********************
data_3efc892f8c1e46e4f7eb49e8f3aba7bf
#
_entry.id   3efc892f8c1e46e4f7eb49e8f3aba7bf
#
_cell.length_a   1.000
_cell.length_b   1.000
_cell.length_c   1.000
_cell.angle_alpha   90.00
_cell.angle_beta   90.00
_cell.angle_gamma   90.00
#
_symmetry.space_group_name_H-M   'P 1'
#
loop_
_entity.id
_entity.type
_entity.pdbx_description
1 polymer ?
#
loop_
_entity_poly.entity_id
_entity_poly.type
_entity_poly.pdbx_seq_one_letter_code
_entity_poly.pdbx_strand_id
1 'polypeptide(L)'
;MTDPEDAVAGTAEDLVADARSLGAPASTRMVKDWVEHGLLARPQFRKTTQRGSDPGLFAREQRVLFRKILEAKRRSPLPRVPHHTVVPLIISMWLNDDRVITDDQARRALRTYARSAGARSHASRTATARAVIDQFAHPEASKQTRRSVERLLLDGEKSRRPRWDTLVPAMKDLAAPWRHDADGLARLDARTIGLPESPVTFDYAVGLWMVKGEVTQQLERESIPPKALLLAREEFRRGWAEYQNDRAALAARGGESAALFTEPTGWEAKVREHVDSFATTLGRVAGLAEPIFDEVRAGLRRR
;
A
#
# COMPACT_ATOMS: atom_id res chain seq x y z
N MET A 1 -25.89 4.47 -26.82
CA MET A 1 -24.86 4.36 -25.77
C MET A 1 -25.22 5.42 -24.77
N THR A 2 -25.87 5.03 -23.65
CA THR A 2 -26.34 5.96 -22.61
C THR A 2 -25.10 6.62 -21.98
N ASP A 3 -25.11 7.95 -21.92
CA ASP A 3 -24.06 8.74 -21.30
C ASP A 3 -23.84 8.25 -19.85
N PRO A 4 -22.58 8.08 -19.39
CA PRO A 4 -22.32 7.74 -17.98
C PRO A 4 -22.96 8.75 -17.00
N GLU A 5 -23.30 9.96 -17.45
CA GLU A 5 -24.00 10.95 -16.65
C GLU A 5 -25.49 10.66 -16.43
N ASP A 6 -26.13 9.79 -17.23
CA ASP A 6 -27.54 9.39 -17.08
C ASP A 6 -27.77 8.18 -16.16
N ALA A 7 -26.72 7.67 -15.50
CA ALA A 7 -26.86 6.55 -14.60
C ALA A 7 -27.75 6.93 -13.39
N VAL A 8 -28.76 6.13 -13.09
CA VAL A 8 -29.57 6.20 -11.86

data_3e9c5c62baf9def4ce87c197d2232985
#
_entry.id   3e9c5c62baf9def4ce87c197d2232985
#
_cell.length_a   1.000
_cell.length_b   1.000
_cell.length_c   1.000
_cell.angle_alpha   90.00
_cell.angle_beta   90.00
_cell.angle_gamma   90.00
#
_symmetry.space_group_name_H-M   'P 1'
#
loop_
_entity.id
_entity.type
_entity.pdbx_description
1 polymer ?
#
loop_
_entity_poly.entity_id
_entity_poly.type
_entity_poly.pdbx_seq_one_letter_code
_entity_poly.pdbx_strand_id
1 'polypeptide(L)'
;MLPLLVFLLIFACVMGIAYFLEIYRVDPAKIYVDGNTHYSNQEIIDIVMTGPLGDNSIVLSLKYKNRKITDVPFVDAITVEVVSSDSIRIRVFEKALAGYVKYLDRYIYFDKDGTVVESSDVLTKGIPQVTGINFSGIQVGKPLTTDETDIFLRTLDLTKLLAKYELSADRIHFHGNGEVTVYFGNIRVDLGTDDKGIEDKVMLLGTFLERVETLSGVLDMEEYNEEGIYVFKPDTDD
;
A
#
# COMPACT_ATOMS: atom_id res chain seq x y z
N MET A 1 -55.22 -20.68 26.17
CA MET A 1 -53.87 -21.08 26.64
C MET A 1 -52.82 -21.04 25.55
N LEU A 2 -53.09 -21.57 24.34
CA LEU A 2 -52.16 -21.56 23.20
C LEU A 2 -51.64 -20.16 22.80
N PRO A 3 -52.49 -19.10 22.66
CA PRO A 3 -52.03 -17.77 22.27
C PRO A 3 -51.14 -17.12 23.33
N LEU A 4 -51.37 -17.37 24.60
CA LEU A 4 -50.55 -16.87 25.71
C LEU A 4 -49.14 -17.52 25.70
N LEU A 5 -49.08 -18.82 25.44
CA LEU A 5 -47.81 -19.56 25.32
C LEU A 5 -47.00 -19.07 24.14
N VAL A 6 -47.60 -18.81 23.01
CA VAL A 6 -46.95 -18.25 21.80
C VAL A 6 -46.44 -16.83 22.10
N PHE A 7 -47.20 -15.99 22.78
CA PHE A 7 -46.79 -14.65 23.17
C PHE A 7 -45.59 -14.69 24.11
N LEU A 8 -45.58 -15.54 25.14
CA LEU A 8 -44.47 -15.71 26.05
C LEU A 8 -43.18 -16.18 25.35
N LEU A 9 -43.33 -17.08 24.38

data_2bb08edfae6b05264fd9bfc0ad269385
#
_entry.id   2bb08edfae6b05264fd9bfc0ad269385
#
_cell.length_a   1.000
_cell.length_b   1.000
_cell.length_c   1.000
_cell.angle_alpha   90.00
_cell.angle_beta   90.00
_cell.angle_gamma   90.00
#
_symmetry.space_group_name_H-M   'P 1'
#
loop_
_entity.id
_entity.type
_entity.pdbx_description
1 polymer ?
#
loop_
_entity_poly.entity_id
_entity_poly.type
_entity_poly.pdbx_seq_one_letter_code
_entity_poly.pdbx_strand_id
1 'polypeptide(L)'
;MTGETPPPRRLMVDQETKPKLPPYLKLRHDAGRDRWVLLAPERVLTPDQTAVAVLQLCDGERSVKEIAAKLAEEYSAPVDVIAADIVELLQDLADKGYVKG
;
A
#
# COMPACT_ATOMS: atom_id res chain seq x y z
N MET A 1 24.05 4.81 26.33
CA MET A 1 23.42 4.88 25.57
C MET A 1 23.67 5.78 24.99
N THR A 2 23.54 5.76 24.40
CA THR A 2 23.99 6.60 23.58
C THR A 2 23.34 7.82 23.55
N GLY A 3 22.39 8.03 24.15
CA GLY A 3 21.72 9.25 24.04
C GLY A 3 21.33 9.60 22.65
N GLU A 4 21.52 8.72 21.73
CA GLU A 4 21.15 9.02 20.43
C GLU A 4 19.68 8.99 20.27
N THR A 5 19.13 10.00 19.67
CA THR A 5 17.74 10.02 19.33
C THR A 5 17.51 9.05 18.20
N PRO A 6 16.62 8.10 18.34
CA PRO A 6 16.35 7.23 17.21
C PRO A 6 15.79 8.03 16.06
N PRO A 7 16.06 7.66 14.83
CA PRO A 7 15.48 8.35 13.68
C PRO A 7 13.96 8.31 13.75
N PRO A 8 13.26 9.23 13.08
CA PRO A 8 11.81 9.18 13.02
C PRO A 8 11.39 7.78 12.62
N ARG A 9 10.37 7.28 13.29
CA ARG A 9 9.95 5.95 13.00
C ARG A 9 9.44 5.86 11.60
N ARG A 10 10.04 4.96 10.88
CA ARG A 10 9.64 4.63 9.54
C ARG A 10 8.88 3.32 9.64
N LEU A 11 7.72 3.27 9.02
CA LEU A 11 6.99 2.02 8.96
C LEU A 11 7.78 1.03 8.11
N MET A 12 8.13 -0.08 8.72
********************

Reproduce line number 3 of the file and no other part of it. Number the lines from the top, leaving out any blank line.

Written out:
_entry.id   3efc892f8c1e46e4f7eb49e8f3aba7bf